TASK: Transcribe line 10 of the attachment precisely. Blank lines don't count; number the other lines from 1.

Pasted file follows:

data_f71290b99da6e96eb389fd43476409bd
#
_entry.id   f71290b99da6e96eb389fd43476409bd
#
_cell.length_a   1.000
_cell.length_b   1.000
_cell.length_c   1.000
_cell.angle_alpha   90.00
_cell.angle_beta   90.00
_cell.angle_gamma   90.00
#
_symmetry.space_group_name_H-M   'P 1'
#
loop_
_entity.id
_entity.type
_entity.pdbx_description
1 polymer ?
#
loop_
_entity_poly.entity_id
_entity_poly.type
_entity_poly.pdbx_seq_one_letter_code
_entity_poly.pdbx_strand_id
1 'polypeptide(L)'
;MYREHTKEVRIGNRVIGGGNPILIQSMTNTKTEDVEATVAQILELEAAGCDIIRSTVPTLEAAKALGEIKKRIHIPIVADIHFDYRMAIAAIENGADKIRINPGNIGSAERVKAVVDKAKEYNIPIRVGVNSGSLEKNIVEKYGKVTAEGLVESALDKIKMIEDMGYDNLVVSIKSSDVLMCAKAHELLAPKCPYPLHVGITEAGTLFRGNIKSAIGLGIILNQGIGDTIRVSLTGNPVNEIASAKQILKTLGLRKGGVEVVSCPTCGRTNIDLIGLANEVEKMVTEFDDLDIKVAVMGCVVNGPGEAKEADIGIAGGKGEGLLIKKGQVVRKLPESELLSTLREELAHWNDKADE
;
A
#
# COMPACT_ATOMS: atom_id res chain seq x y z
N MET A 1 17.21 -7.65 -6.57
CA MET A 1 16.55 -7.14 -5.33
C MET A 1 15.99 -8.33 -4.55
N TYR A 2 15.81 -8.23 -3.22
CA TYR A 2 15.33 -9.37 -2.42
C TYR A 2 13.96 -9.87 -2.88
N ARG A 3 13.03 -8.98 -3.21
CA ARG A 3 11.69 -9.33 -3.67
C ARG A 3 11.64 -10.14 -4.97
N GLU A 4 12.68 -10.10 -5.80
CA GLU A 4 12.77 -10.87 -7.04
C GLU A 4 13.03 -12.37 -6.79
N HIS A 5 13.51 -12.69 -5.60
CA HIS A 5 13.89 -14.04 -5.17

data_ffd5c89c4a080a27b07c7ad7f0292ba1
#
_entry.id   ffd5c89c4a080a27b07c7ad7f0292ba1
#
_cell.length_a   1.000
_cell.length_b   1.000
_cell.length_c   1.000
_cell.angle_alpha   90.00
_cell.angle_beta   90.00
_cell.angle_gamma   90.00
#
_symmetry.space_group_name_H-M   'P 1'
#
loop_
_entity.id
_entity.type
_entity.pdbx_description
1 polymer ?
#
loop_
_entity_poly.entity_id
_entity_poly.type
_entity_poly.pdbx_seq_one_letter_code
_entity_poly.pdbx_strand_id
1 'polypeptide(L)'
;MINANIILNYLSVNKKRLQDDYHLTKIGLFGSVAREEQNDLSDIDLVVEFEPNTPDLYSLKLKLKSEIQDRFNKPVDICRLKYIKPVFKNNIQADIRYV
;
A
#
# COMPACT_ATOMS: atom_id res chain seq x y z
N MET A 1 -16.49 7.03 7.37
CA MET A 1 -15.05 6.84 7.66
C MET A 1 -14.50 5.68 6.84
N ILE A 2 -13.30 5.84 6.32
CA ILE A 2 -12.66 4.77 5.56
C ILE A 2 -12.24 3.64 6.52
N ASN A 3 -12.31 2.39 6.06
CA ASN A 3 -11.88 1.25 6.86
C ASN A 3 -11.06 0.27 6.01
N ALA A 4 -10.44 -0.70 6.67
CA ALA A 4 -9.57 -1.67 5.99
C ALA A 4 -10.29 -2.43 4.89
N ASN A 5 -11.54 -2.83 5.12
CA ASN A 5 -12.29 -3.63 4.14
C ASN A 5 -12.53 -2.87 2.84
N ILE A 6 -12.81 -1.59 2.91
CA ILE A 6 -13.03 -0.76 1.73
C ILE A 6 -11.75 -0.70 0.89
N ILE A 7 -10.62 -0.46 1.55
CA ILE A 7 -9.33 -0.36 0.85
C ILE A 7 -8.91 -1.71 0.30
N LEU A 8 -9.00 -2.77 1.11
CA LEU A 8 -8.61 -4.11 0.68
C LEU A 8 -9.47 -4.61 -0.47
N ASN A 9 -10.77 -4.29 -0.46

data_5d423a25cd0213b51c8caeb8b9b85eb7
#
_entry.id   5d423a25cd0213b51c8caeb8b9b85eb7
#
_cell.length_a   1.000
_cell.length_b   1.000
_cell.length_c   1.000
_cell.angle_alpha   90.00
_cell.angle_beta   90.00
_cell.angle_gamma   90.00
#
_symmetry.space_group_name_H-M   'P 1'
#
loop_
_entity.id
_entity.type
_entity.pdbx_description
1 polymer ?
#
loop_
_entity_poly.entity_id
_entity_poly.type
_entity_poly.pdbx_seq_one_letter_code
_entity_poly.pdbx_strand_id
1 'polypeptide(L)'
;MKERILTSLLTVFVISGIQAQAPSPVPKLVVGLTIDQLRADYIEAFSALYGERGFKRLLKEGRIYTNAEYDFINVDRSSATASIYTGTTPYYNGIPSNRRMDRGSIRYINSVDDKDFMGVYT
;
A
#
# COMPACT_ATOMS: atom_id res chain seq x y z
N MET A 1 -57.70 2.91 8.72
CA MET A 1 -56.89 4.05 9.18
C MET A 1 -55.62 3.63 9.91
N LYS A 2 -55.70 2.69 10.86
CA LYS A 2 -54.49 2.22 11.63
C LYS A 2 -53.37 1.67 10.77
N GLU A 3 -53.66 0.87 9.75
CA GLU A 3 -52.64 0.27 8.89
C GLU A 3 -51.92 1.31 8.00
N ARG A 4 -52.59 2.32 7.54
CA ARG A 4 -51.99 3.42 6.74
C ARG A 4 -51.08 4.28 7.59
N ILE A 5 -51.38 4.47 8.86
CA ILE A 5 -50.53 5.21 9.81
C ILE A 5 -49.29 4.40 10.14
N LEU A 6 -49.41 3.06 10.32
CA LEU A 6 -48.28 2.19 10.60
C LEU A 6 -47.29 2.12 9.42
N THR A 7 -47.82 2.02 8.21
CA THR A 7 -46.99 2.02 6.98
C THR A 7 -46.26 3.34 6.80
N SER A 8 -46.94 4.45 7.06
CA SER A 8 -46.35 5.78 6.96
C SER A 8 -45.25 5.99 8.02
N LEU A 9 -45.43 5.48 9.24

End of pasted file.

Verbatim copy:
_cell.angle_gamma   90.00